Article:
February 21, 2018
Mayor Jenn Daniels, Town of Gilbert
February 21, 2018, Meeting Summary
It was my pleasure to serve as the acting chair for our February meeting. It was rewarding to hear the Arizona Department of Transportation's presentation on the tremendous progress being made on the Loop 202/South Mountain Freeway. Construction is well underway, including the elevated 3,500 foot long bridge over the Salt River that supports a future connection with State Route (SR) 30. We learned that right-of-way purchases are nearly complete, and that amenities will include a 16-mile shared use path from 17th to 40th avenues. Five multi-use crossings will provide access to South Mountain by hikers, bikers, equestrians, and wildlife.
As an East Valley mayor, I am especially excited to see this extension take place from a business perspective. The freeway will provide an economic development corridor that will better connect businesses in the East and West Valleys. It is gratifying to hear about the high-tech corridor that the City of Phoenix is planning along the north/south segment. I saw firsthand how the Loop 202/Santan Freeway helped business development. One great example is Rivulon, a 250-acre mixed-use development at the corner of Gilbert Road and the 202. I am confident the community of Laveen will experience similar success.
Other items on the agenda also were of note, including a recommendation for early purchase of right-of-way to take place for the SR-30/Tres Rios Freeway corridor. This corridor will provide a critical alternative to Interstate 10 (I-10). I-10 is the lifeblood of our region for freight coming out of California, and we need to ensure future mobility.
All of the progress outlined in this update is possible through the ongoing support of the TPC and by the continued efforts of MAG staff. It was enjoyable to hear about the recent recognition received by a number of MAG transportation staff at the annual meeting of the Transportation Research Board. It is a good reminder of the great work that MAG does in partnership with its member agencies. Keep up the good work!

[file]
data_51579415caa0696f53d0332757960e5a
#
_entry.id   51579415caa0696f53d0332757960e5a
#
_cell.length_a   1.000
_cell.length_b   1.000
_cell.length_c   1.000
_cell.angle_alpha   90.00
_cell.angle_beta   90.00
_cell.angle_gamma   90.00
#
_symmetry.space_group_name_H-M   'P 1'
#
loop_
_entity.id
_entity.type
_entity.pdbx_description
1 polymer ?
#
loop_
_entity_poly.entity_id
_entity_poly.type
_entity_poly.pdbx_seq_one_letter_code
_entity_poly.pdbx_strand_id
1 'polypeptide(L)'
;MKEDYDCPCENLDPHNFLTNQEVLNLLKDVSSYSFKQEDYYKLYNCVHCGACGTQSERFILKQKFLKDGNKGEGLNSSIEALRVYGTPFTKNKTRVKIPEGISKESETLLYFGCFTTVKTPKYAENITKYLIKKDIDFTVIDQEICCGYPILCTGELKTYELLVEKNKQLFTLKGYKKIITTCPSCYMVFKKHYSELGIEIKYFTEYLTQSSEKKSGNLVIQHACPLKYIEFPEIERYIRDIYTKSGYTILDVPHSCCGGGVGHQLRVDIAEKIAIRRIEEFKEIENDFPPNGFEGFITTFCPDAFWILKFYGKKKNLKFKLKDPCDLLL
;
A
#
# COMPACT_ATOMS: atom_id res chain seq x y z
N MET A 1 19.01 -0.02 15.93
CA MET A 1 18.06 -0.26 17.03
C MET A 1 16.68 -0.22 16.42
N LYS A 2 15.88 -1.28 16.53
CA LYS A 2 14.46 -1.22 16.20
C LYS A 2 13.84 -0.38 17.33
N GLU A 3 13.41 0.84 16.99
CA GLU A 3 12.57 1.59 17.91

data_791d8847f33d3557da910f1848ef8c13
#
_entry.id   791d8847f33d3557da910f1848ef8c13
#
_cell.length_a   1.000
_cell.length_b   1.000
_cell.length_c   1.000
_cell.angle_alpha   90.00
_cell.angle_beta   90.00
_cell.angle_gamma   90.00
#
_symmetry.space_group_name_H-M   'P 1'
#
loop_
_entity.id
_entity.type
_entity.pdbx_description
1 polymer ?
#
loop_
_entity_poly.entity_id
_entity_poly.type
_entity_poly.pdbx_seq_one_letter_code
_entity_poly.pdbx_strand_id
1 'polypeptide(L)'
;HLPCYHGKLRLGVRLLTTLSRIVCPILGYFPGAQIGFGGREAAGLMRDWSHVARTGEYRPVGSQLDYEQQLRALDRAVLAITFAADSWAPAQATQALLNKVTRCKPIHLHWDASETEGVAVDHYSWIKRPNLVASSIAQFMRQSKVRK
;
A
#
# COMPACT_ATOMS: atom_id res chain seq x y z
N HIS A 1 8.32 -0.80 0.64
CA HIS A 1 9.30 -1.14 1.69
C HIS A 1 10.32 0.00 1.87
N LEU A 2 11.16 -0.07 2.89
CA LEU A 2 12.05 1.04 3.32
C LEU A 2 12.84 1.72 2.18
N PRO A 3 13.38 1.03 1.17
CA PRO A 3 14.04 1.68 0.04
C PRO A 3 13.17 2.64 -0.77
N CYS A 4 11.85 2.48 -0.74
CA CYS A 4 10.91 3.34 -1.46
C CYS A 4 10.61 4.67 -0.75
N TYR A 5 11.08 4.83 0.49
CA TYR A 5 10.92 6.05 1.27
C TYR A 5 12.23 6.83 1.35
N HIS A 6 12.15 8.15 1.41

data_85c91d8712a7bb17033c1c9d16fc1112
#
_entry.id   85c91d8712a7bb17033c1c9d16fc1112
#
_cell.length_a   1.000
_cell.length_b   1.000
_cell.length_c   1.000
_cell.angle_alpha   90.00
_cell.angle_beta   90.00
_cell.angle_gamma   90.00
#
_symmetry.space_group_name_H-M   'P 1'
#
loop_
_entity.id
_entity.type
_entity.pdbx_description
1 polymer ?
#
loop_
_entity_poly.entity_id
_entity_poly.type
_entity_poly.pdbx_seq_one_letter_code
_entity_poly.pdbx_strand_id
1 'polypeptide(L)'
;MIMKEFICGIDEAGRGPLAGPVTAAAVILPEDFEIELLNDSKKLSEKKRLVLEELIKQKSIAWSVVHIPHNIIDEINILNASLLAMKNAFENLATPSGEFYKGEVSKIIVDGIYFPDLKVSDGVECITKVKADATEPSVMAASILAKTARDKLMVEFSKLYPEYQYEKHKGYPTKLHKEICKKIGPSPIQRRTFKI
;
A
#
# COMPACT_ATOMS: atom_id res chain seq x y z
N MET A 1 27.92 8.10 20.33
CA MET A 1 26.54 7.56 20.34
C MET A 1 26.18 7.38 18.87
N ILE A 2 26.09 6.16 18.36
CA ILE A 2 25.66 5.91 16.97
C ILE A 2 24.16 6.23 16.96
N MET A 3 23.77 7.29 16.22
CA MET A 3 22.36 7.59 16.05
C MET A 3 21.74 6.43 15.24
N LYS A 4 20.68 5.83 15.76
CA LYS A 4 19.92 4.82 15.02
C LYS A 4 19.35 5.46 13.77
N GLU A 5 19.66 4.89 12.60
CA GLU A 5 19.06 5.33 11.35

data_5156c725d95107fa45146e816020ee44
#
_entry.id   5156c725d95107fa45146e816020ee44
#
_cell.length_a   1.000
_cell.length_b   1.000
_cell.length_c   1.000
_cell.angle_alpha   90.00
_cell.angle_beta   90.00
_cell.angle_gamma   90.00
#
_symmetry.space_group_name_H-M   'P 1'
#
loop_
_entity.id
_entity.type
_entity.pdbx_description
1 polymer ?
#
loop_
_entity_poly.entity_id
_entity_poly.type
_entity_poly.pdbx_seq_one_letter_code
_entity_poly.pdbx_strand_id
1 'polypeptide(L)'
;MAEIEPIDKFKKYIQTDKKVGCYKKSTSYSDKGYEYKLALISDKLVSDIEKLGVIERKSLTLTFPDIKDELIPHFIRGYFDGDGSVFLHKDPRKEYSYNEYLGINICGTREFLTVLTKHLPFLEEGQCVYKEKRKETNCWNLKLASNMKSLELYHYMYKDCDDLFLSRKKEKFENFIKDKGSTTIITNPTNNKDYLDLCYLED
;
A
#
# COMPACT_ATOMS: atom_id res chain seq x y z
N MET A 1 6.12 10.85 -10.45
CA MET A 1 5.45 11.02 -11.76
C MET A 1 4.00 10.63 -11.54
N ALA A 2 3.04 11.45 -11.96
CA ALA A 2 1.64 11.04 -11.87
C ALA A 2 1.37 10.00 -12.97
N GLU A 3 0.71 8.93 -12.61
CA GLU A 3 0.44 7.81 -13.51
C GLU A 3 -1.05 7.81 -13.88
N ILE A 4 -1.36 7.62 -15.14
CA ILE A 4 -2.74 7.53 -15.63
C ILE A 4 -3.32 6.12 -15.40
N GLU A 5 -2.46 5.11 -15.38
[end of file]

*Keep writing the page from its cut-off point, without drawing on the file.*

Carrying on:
Mayor Jenn Daniels
TPC Vice Chair
Construction on the 22-mile Loop 202/South Mountain Freeway is progressing on target. That was the message from the Arizona Department of Transportation (ADOT). ADOT representatives showed a flyover video illustrating the construction project, which began in February of 2017 and is expected to be complete late next year. ADOT partnered with a private developer to design, build and maintain the freeway for 30 years. This innovative public-private partnership means the South Mountain Freeway will be completed three years earlier than originally planned, at a savings of approximately $100 million. It is the largest freeway project in state history.
ADOT reported the project is at the halfway point, with about 50 percent of allocated funds spent and most right-of- way acquisitions complete. MAG staff noted the new freeway is expected to immediately carry 120,000 to 130,000 vehicles per day.
MAG staff provided an update on the implementation of the Regional Freeway and Highway Program. ADOT, with MAG assistance, continues work on 19 of the 37 projects in the rebalanced program approved by the Regional Council last June.
Several projects were highlighted, including adding lanes on Interstate 10 (I-10) from State Route 85 (SR-85) to Verrado Way, reconstruction of the Central Avenue overcrossing on Interstate 17 (I-17), and adding lanes on Loop 101/Pima Freeway from I-17 to Pima Road. In 2018 and 2019, ADOT expects to assign approximately $732 million in construction projects. When combined with the Loop 202/South Mountain Freeway project, more than $1.6 billion in infrastructure construction is either underway or will be underway in the MAG region.
Staff also noted the continued high level of coordination with ADOT and the Federal Highway Administration to execute these projects. ADOT continues to meet internal targets for contract execution and project delivery, and MAG is working with ADOT to develop monitoring systems that would continually track progress, budget and risks.
The TPC recommended approval of material cost changes to the I-10/Papago new traffic interchange at Fairway Drive in the amount of $6 million. The ADOT request is for additional right-of-way needs and unforeseen structural walls to avoid recent development constructed along Fairway Drive next to I-10.The recommendation for approval includes amendments to the FY 2018-2022 MAG Transportation Improvement Program and 2040 Regional Transportation Plan.